In this particular case, atlets are an assortment of roast, skewered meat, the skewers probably arranged into some elaborate form, say, by sticking them into a large loaf of bread in decorative array. They are "atlets of palates", furthermore, and while this may mean the cook is skewering animal tongue, it's equally likely that it means exactly what it says, and the cook is using palates - probably from a large animal, like a cow.
The word comes from a dense little family of related variants. Many of the words may, in fact, be used to mean the same thing, even as kebab can refer both to the skewer and to the skewered meat.
haslet - The heart, liver, and other edible viscera of an animal, especially hog viscera. (Chiefly used today in the Southern U.S. [Middle English hastelet, from Old French, diminutive of haste, roast meat, spit, perhaps from Latin hasta, spear, or of Germanic origin.] (from the American Heritage Dictionary and Dictionary.com Unabridged, by way of here)
attelet - A slender skewer, usually ornamented at the top, used decoratively, especially in serving garnishes. [French, variant of hâtelet, from Old French hastelet; see haslet.] (from the American Heritage Dictionary, by way of here)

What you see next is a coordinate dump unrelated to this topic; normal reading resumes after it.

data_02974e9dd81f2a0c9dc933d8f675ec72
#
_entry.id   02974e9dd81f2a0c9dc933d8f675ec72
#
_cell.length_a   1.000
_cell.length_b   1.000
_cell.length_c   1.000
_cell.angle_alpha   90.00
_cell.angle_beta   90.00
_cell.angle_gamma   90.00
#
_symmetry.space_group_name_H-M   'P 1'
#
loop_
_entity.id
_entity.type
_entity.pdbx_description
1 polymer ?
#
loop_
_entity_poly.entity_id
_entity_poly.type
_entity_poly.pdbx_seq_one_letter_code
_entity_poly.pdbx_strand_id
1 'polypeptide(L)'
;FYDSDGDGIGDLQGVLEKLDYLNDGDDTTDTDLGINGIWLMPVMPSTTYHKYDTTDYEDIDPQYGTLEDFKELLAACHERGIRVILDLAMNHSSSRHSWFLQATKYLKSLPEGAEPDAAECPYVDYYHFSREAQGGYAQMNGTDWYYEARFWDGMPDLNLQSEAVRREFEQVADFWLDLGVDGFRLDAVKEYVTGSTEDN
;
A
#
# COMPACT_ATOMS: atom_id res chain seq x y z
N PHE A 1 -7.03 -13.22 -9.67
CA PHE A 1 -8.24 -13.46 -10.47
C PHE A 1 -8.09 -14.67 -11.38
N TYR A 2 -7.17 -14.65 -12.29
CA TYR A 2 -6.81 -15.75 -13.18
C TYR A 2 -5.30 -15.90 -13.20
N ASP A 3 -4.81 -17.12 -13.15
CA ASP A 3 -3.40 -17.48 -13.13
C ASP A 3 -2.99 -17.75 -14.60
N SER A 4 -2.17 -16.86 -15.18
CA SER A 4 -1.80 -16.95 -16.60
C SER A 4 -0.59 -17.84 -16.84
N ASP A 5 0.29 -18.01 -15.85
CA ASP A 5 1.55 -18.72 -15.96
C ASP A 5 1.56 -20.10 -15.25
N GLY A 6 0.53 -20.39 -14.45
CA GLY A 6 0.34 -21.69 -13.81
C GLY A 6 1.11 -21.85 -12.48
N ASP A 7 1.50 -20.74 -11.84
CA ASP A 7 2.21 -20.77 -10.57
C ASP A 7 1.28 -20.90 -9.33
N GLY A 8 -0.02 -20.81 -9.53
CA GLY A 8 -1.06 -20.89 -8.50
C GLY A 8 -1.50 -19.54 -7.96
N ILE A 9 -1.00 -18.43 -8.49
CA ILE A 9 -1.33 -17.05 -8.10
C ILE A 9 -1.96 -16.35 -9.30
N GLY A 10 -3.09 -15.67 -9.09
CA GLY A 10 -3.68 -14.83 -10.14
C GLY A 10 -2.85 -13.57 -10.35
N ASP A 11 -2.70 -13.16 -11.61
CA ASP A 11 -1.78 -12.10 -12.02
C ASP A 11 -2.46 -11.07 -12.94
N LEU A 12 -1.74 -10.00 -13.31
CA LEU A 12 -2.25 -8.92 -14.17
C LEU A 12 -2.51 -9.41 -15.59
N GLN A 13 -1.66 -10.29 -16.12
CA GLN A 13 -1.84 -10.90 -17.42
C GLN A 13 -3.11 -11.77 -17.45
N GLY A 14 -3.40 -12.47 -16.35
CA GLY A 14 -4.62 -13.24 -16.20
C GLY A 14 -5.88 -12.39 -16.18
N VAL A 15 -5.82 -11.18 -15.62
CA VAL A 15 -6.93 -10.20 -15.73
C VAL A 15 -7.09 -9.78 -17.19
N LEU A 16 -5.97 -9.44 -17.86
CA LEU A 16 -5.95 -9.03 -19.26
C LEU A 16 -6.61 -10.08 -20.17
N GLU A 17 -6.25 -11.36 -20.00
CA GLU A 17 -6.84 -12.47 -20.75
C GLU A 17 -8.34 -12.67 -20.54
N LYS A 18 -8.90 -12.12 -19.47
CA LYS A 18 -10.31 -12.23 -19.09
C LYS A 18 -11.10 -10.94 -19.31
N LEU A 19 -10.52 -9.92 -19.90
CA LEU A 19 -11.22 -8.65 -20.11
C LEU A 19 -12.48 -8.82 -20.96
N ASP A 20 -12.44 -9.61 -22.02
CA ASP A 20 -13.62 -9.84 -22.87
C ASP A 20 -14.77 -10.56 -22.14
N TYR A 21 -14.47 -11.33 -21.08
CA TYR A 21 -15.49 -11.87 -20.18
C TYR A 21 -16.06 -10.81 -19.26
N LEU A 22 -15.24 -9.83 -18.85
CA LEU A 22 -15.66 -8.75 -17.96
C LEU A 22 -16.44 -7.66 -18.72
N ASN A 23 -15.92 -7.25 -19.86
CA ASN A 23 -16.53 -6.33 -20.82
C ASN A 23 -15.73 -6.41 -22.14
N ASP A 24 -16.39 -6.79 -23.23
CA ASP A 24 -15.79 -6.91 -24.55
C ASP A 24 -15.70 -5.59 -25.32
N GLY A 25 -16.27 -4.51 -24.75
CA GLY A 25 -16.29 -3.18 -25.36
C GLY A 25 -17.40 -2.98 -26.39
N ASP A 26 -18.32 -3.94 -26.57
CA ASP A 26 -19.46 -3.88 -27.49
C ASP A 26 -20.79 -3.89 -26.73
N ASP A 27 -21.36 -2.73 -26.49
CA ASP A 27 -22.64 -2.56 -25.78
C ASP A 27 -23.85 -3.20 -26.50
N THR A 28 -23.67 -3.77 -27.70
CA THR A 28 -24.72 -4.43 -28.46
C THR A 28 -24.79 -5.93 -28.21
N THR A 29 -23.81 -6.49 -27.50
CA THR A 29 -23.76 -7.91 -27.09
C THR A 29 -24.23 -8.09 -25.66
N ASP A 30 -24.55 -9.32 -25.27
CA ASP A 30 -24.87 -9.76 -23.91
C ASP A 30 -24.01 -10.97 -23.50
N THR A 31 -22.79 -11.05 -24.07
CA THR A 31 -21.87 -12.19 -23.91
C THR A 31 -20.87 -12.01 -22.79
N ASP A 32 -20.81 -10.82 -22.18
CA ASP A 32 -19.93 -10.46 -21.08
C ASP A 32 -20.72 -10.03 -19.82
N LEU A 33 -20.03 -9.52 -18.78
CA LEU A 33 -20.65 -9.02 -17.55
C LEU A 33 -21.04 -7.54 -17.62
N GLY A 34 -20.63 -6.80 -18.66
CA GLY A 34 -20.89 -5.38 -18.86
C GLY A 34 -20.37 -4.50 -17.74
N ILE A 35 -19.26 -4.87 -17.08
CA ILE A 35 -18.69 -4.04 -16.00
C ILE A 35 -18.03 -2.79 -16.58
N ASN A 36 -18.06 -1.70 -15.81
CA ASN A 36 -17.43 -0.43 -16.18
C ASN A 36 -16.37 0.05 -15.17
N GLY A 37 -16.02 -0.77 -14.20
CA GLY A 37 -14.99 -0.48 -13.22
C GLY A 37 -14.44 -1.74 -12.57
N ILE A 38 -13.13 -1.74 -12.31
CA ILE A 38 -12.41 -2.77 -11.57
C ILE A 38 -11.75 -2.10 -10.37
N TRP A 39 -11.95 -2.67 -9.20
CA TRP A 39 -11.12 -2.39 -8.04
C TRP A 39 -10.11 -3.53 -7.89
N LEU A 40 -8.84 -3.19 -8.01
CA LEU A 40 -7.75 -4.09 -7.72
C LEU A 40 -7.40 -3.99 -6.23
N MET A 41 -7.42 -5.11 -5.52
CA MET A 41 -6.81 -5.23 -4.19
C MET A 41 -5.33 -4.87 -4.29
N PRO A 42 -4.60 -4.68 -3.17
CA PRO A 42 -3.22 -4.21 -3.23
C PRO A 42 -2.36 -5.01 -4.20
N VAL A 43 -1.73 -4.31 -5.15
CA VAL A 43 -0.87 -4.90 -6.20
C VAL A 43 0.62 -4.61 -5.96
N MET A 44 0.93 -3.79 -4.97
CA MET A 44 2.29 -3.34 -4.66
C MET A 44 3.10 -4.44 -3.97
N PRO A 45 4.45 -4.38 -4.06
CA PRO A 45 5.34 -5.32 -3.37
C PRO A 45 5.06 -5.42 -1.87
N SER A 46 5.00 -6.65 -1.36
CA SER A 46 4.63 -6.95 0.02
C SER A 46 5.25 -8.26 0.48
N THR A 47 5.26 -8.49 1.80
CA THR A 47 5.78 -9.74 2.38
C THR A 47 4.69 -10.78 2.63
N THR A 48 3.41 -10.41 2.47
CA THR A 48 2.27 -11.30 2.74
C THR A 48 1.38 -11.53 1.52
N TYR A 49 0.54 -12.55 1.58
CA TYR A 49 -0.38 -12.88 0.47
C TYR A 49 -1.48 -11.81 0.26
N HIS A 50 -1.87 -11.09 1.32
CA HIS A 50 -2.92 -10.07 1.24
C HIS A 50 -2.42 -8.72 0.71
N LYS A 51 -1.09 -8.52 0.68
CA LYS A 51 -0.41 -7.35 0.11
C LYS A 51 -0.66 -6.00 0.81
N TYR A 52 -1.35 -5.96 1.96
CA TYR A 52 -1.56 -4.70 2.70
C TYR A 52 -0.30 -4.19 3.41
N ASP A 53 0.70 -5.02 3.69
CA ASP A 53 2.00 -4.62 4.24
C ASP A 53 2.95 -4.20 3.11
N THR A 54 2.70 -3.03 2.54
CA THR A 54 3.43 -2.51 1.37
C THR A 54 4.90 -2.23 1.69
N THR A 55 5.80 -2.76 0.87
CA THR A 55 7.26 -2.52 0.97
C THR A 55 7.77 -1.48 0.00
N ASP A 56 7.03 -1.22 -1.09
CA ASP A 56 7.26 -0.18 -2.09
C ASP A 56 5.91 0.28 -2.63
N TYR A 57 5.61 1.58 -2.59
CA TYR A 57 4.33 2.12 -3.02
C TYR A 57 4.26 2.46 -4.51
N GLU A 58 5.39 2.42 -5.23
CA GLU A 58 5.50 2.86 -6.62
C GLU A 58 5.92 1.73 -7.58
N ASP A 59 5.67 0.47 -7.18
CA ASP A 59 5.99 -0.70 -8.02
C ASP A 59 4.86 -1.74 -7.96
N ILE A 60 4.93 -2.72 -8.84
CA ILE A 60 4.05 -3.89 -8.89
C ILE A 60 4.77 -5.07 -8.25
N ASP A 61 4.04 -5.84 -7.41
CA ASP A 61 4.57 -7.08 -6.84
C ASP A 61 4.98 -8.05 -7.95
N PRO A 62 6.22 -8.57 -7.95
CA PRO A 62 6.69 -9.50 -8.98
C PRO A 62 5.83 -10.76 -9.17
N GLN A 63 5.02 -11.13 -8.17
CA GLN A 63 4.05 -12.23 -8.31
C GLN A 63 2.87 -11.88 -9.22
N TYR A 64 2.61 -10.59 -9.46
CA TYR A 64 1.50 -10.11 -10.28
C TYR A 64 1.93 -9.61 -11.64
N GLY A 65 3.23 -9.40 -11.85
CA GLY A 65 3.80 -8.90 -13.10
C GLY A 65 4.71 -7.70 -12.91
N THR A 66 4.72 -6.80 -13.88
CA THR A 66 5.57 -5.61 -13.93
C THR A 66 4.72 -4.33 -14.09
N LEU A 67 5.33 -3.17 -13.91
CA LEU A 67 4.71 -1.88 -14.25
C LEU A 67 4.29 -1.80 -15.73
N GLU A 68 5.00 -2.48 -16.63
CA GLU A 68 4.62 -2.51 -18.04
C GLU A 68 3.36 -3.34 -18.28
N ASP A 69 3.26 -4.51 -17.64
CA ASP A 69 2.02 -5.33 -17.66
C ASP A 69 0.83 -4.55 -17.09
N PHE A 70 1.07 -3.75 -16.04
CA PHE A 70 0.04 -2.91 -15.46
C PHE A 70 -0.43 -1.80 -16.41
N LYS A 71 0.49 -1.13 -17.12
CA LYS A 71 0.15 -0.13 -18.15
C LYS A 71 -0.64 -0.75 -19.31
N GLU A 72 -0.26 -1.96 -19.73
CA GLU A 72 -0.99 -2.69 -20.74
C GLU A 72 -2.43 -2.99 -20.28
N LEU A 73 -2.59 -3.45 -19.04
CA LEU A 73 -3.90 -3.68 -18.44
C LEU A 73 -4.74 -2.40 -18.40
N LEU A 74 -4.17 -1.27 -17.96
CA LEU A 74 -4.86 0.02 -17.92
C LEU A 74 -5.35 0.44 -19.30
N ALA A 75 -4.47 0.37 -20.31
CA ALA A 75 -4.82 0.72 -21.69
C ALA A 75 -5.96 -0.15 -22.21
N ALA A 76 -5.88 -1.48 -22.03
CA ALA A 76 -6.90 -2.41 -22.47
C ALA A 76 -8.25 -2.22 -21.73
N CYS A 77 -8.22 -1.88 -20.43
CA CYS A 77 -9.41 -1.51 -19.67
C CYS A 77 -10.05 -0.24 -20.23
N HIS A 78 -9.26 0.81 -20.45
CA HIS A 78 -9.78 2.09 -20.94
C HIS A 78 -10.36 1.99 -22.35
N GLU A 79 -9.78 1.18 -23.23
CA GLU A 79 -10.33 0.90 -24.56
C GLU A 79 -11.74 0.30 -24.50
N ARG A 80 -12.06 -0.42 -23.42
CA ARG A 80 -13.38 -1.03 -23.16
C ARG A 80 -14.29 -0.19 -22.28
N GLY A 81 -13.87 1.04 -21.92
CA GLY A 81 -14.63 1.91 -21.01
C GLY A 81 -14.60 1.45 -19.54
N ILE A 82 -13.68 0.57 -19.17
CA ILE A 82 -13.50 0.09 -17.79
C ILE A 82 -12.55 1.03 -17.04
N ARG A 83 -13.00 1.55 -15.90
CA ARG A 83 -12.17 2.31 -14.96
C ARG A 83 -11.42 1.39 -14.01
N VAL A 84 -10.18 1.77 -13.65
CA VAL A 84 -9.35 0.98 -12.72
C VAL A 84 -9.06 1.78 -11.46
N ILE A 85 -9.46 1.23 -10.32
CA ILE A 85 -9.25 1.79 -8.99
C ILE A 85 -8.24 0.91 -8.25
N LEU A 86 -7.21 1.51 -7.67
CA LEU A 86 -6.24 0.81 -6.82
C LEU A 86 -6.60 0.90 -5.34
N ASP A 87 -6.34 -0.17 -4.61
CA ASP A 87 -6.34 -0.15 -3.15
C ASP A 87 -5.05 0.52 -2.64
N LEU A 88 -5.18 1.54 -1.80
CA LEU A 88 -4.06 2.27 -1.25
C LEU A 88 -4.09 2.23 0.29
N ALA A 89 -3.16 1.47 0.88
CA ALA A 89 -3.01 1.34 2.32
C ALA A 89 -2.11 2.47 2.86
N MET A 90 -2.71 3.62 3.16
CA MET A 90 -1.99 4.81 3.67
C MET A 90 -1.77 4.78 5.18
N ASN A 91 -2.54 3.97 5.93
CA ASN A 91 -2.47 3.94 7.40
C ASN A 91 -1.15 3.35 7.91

hatelets or atelets sauce - A sauce (such as egg and bread crumbs) used for covering bits
of meat, small birds, or fish, strung on skewers for frying.(from Webster's Revised Unabridged Dictionary, 1913, by way of here) There's a recipe for hatelets (the sauce) in George Augustus Sala's The Thorough Good Cook from 1896.
Those are all forms of the word attested to in English. Hastelet also yields a number of results in French, including that "hastelets des lapereaux", or skewers of rabbit meat, were served to Marie-Antoinette in 1788. The French form was also used by an Italian cookbook Le Re dei Cuochi, or The King of Cooks, published anonymously in 1885. The cookbook includes several recipes for Hatelets, including this one.
Villeroy-style Atlets (Skewered, breaded, deep-fried meat kebabs)The recipe book provides more on Villeroy sauces in the Sauce chapter.
Prepare two small lamb innards (lungs or glands), according to the instructions on p. 170, retrieving them when half cooked. When they are cold, cut them into roundels and the place them in a terrine, together with an equal quantity of roundels of truffles and of scarlet (or bloody) tongue. Add some spoonfuls of finely chopped herbs, prepared and already hot. Leave them to cool, and encase the stakes by threading whem with the roundels of innards, alternating with truffles and tongue. Cover them with Villeroy sauce, and when they are cool, dip them in bread crumbs and fry them. If they are not yet (entirely) cooked, withdraw the stakes and substitute silver ones for them, which are hammered into a base of fried bread, which has been attached to the plate and edged with fried parsley.